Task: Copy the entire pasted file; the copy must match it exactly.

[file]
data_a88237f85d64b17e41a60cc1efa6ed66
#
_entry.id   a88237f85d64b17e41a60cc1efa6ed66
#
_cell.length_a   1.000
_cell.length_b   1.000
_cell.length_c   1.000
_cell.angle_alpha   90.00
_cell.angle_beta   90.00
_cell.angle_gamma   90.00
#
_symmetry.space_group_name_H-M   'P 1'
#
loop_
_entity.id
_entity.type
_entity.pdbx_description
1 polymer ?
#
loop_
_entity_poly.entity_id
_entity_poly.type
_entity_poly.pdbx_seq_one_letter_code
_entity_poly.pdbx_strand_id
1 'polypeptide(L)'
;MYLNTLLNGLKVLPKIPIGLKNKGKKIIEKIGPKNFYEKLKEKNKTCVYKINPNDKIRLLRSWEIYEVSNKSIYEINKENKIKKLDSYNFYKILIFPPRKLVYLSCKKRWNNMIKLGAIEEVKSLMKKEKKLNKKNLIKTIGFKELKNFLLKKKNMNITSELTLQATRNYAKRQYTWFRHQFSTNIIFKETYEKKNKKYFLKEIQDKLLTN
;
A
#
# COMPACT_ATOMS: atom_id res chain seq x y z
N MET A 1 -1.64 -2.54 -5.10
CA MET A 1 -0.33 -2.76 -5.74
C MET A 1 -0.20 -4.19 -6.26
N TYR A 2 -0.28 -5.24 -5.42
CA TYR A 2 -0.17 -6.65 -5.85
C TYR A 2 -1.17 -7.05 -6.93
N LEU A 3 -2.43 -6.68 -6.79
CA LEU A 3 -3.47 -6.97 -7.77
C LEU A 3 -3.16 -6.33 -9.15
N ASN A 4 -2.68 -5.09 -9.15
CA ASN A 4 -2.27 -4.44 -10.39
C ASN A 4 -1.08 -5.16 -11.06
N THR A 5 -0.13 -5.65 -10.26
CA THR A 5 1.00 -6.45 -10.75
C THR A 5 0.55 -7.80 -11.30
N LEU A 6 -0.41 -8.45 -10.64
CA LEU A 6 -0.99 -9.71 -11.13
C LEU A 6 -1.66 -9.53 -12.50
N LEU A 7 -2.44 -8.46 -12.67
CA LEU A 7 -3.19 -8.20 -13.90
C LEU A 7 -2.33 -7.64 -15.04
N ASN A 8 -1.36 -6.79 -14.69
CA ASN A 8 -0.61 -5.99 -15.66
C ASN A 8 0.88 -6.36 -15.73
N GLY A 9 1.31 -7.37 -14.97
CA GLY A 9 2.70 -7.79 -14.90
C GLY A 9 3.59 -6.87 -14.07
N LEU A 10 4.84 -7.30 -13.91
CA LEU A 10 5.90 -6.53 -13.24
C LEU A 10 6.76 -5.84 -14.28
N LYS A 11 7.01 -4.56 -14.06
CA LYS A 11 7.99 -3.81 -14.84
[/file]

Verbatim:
data_a88237f85d64b17e41a60cc1efa6ed66
#
_entry.id   a88237f85d64b17e41a60cc1efa6ed66
#
_cell.length_a   1.000
_cell.length_b   1.000
_cell.length_c   1.000
_cell.angle_alpha   90.00
_cell.angle_beta   90.00
_cell.angle_gamma   90.00
#
_symmetry.space_group_name_H-M   'P 1'
#
loop_
_entity.id
_entity.type
_entity.pdbx_description
1 polymer ?
#
loop_
_entity_poly.entity_id
_entity_poly.type
_entity_poly.pdbx_seq_one_letter_code
_entity_poly.pdbx_strand_id
1 'polypeptide(L)'
;MYLNTLLNGLKVLPKIPIGLKNKGKKIIEKIGPKNFYEKLKEKNKTCVYKINPNDKIRLLRSWEIYEVSNKSIYEINKENKIKKLDSYNFYKILIFPPRKLVYLSCKKRWNNMIKLGAIEEVKSLMKKEKKLNKKNLIKTIGFKELKNFLLKKKNMNITSELTLQATRNYAKRQYTWFRHQFSTNIIFKETYEKKNKKYFLKEIQDKLLTN
;
A
#
# COMPACT_ATOMS: atom_id res chain seq x y z
N MET A 1 -1.64 -2.54 -5.10
CA MET A 1 -0.33 -2.76 -5.74
C MET A 1 -0.20 -4.19 -6.26
N TYR A 2 -0.28 -5.24 -5.42
CA TYR A 2 -0.17 -6.65 -5.85
C TYR A 2 -1.17 -7.05 -6.93
N LEU A 3 -2.43 -6.68 -6.79
CA LEU A 3 -3.47 -6.97 -7.77
C LEU A 3 -3.16 -6.33 -9.15
N ASN A 4 -2.68 -5.09 -9.15
CA ASN A 4 -2.27 -4.44 -10.39
C ASN A 4 -1.08 -5.16 -11.06
N THR A 5 -0.13 -5.65 -10.26
CA THR A 5 1.00 -6.45 -10.75
C THR A 5 0.55 -7.80 -11.30
N LEU A 6 -0.41 -8.45 -10.64
CA LEU A 6 -0.99 -9.71 -11.13
C LEU A 6 -1.66 -9.53 -12.50
N LEU A 7 -2.44 -8.46 -12.67
CA LEU A 7 -3.19 -8.20 -13.90
C LEU A 7 -2.33 -7.64 -15.04
N ASN A 8 -1.36 -6.79 -14.69
CA ASN A 8 -0.61 -5.99 -15.66
C ASN A 8 0.88 -6.36 -15.73
N GLY A 9 1.31 -7.37 -14.97
CA GLY A 9 2.70 -7.79 -14.90
C GLY A 9 3.59 -6.87 -14.07
N LEU A 10 4.84 -7.30 -13.91
CA LEU A 10 5.90 -6.53 -13.24
C LEU A 10 6.76 -5.84 -14.28
N LYS A 11 7.01 -4.56 -14.06
CA LYS A 11 7.99 -3.81 -14.84